BlockFi to Pay $100M in Penalties Over Interest Accounts

  • BlockFi has agreed to stop onboarding new U.S. customers to its service, though existing U.S. account holders will continue to receive interest payments from the platform.
  • The company will also attempt to bring its BlockFi Interest Accounts into compliance with the Investment Company Act of 1940 within the next 60 days.


Crypto lending company BlockFi has agreed to a $100 million settlement with the Security and Exchange Commission (SEC) over its interest-generating accounts, the SEC said in a press release on 14 February.

According to the announcement, BlockFi has agreed to pay $50 million in settlements to the U.S. regulator for its failure to register its BlockFi Interest Accounts (BIA), and an additional $50 million to 32 U.S. states that had brought similar charges against the company. Totaling a $100 million, the fine is one of the largest penalties imposed on a crypto service provider in the U.S.. SEC chairman Gary Gensler said in a statement:

“Today’s settlement makes clear that crypto markets must comply with time-tested securities laws, such as the Securities Act of 1933 and the Investment Company Act of 1940. It further demonstrates the Commission’s willingness to work with crypto platforms to determine how they can come into compliance with those laws.”

The crypto lending company has also agreed to stop offering its unregistered BlockFi Interest Accounts service to people within the U.S., and now has 60 days to try and bring it into compliance with the Investment Company Act of 1940. Existing U.S. BIA clients, however, will continue to receive interest payments from the platform, but are no longer able to add more crypto to their accounts. BlockFi further noted that once the SEC registration process has been completed, these accounts will be automatically exchanged for BlockFi Yield ones.

BlockFi’s BIA service was launched back in 2019, allowing investors to lend their crypto assets to the platform in exchange for monthly interest payments of up to 9.5%, which is significantly higher than the offers from traditional financial institutions. BlockFi has not been the only company targeted for its lending product. Back in September 2021, the SEC threatened to sue crypto exchange Coinbase if it proceeded with the launch of its “Lend” program, which intended to provide a 4% annual yield returns to USDC lenders on Coinbase.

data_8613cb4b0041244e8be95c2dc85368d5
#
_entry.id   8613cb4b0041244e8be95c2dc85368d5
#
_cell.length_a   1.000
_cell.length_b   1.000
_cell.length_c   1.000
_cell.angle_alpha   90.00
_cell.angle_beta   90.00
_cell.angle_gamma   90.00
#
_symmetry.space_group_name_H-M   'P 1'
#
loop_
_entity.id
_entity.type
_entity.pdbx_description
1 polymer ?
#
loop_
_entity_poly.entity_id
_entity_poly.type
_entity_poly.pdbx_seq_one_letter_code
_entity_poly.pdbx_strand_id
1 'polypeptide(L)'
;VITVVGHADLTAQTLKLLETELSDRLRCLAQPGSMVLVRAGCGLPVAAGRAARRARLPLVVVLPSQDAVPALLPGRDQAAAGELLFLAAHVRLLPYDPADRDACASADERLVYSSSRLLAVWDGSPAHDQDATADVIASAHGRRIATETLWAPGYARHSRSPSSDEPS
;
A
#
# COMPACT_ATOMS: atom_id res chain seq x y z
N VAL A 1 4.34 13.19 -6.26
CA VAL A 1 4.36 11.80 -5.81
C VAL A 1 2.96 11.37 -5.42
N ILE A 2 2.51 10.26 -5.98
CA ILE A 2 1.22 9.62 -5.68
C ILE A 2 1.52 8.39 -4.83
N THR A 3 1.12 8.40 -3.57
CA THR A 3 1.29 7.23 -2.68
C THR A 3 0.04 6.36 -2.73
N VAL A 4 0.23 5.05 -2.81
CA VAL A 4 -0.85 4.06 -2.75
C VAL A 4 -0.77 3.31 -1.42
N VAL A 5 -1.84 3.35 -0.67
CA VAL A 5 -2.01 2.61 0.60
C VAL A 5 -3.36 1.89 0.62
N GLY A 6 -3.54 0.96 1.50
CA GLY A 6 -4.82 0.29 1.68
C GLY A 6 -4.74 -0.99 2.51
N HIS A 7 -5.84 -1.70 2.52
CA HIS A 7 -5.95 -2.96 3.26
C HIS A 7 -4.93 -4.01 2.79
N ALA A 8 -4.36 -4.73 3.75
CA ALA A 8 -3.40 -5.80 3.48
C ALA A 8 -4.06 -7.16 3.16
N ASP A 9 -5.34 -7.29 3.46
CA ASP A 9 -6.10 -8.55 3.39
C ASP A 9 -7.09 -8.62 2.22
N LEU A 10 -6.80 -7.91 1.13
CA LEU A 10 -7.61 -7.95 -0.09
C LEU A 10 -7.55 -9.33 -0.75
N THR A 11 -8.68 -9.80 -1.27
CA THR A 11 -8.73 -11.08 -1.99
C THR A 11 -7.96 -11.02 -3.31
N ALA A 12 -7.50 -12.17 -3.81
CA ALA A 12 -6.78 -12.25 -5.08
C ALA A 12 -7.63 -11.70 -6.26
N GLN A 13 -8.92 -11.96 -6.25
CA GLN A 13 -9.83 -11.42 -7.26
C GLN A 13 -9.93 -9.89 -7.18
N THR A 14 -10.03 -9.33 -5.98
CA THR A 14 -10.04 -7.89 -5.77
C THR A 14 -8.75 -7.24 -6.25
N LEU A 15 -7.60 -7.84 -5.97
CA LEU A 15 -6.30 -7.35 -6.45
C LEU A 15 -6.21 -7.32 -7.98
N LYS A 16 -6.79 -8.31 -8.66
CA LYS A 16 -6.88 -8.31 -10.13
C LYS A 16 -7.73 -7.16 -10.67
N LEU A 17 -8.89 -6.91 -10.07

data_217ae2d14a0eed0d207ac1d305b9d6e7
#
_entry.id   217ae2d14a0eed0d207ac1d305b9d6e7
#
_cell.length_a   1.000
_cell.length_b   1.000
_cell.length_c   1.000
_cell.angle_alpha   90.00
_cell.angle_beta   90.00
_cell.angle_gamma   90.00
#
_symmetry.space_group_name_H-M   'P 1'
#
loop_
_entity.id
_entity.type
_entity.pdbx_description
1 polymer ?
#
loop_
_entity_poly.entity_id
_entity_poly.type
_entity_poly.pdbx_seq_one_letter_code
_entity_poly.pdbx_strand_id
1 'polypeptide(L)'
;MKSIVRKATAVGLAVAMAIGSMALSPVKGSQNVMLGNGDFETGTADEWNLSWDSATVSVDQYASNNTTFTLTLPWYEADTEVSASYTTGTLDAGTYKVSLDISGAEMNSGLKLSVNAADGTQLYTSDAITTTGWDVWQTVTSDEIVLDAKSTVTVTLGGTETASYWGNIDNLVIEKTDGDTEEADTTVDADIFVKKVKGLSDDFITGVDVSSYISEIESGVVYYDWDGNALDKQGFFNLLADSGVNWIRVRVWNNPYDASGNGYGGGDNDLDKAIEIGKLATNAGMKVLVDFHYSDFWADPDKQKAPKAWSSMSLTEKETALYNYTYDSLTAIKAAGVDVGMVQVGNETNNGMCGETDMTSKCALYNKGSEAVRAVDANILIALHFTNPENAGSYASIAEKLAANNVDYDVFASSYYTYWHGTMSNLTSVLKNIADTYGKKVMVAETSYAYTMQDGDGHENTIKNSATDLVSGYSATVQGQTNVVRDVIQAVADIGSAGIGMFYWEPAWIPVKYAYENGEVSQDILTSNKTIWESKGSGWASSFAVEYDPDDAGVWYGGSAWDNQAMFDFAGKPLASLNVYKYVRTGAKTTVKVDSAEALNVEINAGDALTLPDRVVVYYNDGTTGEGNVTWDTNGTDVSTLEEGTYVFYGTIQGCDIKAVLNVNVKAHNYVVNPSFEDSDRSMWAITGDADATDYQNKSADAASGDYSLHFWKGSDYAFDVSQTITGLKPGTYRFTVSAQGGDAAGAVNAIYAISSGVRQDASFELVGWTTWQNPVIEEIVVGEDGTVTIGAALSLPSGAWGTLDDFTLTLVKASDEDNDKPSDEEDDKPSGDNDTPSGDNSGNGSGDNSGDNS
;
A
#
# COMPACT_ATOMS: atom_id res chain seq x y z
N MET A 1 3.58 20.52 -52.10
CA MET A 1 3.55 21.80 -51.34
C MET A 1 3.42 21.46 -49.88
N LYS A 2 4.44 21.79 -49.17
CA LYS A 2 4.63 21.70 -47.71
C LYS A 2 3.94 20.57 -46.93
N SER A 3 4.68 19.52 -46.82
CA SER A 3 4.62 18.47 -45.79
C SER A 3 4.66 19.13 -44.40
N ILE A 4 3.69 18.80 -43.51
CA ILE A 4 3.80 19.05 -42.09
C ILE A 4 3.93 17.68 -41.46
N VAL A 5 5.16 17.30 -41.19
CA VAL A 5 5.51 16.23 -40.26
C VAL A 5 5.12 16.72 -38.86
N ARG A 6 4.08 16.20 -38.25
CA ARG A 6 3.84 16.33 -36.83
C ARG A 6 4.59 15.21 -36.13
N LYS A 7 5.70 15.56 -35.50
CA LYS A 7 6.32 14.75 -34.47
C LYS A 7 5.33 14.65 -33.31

Related Coverage
SEC Reportedly Probing Coinbase Over Token Listings
  • “People familiar with the matter” have said the regulator is investigating Coinbase for allegedly allowing U.S. citizens to trade unregistered securities.
  • The exchange denied the assets were securities, saying that its listing process had been reviewed and approved by the SEC themselves.
July 26, 2022, 8:57 AM
Coinbase co-founder and CEO Brian Armstrong

Coinbase co-founder and CEO Brian Armstrong talking about the future of Bitcoin at TechCrunch Disrupt Europe in October, 2014. TechCrunch

Tesla Recorded $64M Profit From Q2 BTC Sale
  • The company’s 10-Q filing with the SEC revealed Tesla had made a $64 million profit from selling its Bitcoin in the second quarter of 2022.
  • The electric car manufacturer also reported an impairment loss of $170 million, which was the result from changes to the carrying value of its BTC holdings.
Vauld Seeks Protection From Creditors in Singapore
  • The crypto lending and trading platform noted it had filed for a moratorium order as to give its management more time to develop a proper restructuring plan.
  • Vauld paused all deposits, withdrawals, and trading on its platform on 4 July due to volatile market conditions.